Tuesday, June 07, 2016
The Jungle Book: theologies of creation and redemption
Monthly I write a film review for Touchstone (the New Zealand Methodist magazine). Stretching back to 2005, some 90 plus films later, here is the review for June 2016.
The Jungle Book
A film review by Rev Dr Steve Taylor
The Jungle Book is an unexpected surprise. What shaped as a well-worn tale for children is brought to stunning life by Disney’s dollars, digital animation and director, Jon Favreau.
There are two stars that make The Jungle Book shine. The first is technology. Bringing the stories from The Jungle Book to animated cinematic life is nothing new. It has been tried before, first, by Zoltan Korda in 1942, second in the Soviet Union in 1967 (celebrated with an accompanying postage stamp) and third as Japanese anime in 1989. What allows this latest visual telling to shine is technology. Shot entirely in a warehouse in Los Angeles, the film uses the latest in motion-capture filmmaking. The result is a human actor sustaining believable conversations with realistic-looking wolves, bears, panthers, orangutans and tigers. It is an act of human creativity simply wonderful to behold.
The second is Neel Sethi as Mowgli, the boy raised by jungle wolves. Sethi is the only visible human actor in the film. It is an extraordinary feat for a child of twelve years, let alone one that has never acted before, to sustain for 106 minutes, such an engrossing mix of courage and play.
The Jungle Book can be appreciated as a moral tale. Themes like stick together and never give up have been used by the Cub Scouts to encourage and mentor young people.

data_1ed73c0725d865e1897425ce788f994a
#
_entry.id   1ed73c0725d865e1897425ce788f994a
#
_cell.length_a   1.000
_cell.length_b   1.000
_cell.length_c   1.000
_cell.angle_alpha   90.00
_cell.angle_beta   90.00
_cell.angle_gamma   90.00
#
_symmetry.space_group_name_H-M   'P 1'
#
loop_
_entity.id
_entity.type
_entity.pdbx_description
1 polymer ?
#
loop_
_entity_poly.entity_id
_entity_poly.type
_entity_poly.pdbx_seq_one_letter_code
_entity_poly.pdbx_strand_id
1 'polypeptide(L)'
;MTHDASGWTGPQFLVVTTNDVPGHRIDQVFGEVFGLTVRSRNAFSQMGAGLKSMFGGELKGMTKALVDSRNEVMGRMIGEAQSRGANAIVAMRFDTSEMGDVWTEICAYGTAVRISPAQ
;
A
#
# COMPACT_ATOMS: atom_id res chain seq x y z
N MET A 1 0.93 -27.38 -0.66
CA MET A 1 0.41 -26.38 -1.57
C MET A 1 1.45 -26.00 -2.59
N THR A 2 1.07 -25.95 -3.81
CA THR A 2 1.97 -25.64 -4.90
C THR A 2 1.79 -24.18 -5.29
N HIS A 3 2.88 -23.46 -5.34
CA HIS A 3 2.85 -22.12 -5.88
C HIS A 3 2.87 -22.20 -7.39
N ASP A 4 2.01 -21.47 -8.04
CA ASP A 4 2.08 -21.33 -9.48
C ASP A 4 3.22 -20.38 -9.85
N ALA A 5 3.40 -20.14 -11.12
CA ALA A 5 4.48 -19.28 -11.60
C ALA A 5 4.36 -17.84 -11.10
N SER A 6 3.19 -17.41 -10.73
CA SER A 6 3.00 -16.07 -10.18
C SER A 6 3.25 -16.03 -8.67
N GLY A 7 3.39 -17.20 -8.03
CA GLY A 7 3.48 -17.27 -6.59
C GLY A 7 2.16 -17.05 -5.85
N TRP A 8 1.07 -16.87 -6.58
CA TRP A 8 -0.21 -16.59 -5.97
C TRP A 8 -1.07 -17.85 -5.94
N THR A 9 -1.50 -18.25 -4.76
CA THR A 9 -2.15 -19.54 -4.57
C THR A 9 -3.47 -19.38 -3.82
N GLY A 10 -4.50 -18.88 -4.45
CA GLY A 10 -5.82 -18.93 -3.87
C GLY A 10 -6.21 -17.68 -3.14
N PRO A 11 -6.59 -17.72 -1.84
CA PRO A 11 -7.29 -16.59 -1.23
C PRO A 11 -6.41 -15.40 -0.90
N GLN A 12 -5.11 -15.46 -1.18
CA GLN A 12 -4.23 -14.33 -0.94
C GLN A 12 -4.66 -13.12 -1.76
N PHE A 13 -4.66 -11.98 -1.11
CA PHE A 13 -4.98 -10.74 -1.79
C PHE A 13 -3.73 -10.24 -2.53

The Jungle Book can be read as political commentary. Shere Khan rules by terror, using random acts of violence to impose a fear-based fundamentalism: man-cub becomes a man, and man is forbidden.
The Jungle Book can be engaged as theology. The most overt reference comes through the peace rock. Shere Khan’s fundamentalism lives in tension with a deeper law of the jungle. When drought occurs and waters dry, a giant river rock is revealed. It is the peace rock. When that rock appears, all animals can visit the waterhole to drink in peace. It provides a way to understand the Christian Gospel. When the time of Messiah comes, a peace rock is revealed. When the three crosses of Golgotha appear, all of creation, animals and humans, can drink in peace from the waters of life.
A more disturbing theme involves theologies of creation. The Jungle Book reads like a modern day Psalm 8, chilling devoid of grace. Psalm 8 is written in two stanzas. One celebrates creation. Another celebrates human creativity. The Jungle Book has a similar beginning, celebrating creation as benign and beautiful. Swiftly, fear is introduced, the peace rock in tension with Shere Khan’s reign of terror.
The chill deepens when humans creativity is introduced. Humans have the creative, technological skills to make “the red flower” of fire. Such acts provide warmth yet wreak destruction. The entire plot is driven by this human use, and misuse, of one the four elements of creation. It is fire that enables The Jungle Book’s final enacting of justice. It is a chilling theology of creation, a portrayal of human creativity shorn of grace and compassion.
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